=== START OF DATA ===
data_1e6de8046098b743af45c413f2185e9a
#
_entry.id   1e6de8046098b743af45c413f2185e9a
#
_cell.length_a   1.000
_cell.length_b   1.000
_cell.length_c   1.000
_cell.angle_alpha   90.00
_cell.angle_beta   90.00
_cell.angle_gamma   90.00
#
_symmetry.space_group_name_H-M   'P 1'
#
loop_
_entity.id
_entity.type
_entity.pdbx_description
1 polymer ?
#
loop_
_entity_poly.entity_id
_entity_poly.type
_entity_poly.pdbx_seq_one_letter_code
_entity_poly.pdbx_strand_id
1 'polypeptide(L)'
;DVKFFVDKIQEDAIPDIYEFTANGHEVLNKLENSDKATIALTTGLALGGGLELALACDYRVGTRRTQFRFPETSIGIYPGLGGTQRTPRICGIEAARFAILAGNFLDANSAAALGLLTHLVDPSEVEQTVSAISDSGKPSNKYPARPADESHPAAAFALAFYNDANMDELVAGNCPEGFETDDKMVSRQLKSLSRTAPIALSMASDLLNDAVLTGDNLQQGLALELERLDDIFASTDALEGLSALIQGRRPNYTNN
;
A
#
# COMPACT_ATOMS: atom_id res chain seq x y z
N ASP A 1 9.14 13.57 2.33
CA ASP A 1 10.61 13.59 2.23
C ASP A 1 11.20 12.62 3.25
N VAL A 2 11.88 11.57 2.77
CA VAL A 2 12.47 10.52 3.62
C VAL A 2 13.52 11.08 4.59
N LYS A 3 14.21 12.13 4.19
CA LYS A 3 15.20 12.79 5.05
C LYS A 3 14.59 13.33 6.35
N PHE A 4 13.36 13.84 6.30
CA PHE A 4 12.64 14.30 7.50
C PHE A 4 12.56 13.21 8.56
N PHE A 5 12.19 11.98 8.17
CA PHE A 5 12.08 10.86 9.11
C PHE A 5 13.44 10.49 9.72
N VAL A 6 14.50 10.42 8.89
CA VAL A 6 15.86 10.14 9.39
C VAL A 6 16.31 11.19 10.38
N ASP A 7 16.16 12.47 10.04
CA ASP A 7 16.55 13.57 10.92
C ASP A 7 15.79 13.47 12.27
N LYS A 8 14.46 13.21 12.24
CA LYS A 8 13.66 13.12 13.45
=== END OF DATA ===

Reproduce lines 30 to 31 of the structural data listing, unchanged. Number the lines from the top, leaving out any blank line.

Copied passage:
# COMPACT_ATOMS: atom_id res chain seq x y z
N ASP A 1 9.14 13.57 2.33